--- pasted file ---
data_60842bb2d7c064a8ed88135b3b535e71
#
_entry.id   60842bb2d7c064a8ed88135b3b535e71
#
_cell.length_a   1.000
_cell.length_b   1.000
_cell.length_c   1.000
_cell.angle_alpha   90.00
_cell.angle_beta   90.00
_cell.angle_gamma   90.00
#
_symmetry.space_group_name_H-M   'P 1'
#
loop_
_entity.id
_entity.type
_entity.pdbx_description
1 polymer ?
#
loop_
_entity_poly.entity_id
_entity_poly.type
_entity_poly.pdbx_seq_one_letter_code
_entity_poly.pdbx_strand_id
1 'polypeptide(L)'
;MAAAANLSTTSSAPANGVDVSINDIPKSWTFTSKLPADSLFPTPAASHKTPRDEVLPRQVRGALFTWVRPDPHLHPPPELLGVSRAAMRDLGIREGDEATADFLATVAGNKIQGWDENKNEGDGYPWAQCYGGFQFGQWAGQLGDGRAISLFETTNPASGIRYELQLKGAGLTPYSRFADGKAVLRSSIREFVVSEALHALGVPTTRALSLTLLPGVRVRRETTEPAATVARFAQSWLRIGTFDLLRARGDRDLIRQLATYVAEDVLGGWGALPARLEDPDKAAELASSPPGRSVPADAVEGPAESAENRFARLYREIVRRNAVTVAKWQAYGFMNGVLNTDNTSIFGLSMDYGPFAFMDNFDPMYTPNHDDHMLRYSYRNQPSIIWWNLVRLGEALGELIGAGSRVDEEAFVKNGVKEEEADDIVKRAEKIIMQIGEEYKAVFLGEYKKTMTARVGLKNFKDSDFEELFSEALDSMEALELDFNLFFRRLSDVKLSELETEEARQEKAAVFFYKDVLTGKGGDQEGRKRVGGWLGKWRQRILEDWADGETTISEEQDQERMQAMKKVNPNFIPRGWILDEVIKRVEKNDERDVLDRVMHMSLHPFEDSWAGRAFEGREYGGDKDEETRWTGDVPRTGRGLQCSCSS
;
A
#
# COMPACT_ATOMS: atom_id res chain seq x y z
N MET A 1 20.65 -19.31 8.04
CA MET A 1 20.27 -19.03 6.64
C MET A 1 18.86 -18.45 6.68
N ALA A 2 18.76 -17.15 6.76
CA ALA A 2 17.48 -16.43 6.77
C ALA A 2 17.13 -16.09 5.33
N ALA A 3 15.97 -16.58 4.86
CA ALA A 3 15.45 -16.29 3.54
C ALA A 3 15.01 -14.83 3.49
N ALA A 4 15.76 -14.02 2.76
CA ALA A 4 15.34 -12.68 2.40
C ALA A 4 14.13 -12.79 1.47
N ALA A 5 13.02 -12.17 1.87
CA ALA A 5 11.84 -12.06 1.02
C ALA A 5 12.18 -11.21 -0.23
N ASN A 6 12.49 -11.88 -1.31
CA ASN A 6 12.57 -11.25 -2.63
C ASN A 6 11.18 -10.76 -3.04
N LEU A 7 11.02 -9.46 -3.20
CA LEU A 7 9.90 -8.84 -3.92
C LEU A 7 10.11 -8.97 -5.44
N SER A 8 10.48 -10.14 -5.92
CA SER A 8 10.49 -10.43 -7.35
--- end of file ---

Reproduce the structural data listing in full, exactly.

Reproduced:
data_60842bb2d7c064a8ed88135b3b535e71
#
_entry.id   60842bb2d7c064a8ed88135b3b535e71
#
_cell.length_a   1.000
_cell.length_b   1.000
_cell.length_c   1.000
_cell.angle_alpha   90.00
_cell.angle_beta   90.00
_cell.angle_gamma   90.00
#
_symmetry.space_group_name_H-M   'P 1'
#
loop_
_entity.id
_entity.type
_entity.pdbx_description
1 polymer ?
#
loop_
_entity_poly.entity_id
_entity_poly.type
_entity_poly.pdbx_seq_one_letter_code
_entity_poly.pdbx_strand_id
1 'polypeptide(L)'
;MAAAANLSTTSSAPANGVDVSINDIPKSWTFTSKLPADSLFPTPAASHKTPRDEVLPRQVRGALFTWVRPDPHLHPPPELLGVSRAAMRDLGIREGDEATADFLATVAGNKIQGWDENKNEGDGYPWAQCYGGFQFGQWAGQLGDGRAISLFETTNPASGIRYELQLKGAGLTPYSRFADGKAVLRSSIREFVVSEALHALGVPTTRALSLTLLPGVRVRRETTEPAATVARFAQSWLRIGTFDLLRARGDRDLIRQLATYVAEDVLGGWGALPARLEDPDKAAELASSPPGRSVPADAVEGPAESAENRFARLYREIVRRNAVTVAKWQAYGFMNGVLNTDNTSIFGLSMDYGPFAFMDNFDPMYTPNHDDHMLRYSYRNQPSIIWWNLVRLGEALGELIGAGSRVDEEAFVKNGVKEEEADDIVKRAEKIIMQIGEEYKAVFLGEYKKTMTARVGLKNFKDSDFEELFSEALDSMEALELDFNLFFRRLSDVKLSELETEEARQEKAAVFFYKDVLTGKGGDQEGRKRVGGWLGKWRQRILEDWADGETTISEEQDQERMQAMKKVNPNFIPRGWILDEVIKRVEKNDERDVLDRVMHMSLHPFEDSWAGRAFEGREYGGDKDEETRWTGDVPRTGRGLQCSCSS
;
A
#
# COMPACT_ATOMS: atom_id res chain seq x y z
N MET A 1 20.65 -19.31 8.04
CA MET A 1 20.27 -19.03 6.64
C MET A 1 18.86 -18.45 6.68
N ALA A 2 18.76 -17.15 6.76
CA ALA A 2 17.48 -16.43 6.77
C ALA A 2 17.13 -16.09 5.33
N ALA A 3 15.97 -16.58 4.86
CA ALA A 3 15.45 -16.29 3.54
C ALA A 3 15.01 -14.83 3.49
N ALA A 4 15.76 -14.02 2.76
CA ALA A 4 15.34 -12.68 2.40
C ALA A 4 14.13 -12.79 1.47
N ALA A 5 13.02 -12.17 1.87
CA ALA A 5 11.84 -12.06 1.02
C ALA A 5 12.18 -11.21 -0.23
N ASN A 6 12.49 -11.88 -1.31
CA ASN A 6 12.57 -11.25 -2.63
C ASN A 6 11.18 -10.76 -3.04
N LEU A 7 11.02 -9.46 -3.20
CA LEU A 7 9.90 -8.84 -3.92
C LEU A 7 10.11 -8.97 -5.44
N SER A 8 10.48 -10.14 -5.92
CA SER A 8 10.49 -10.43 -7.35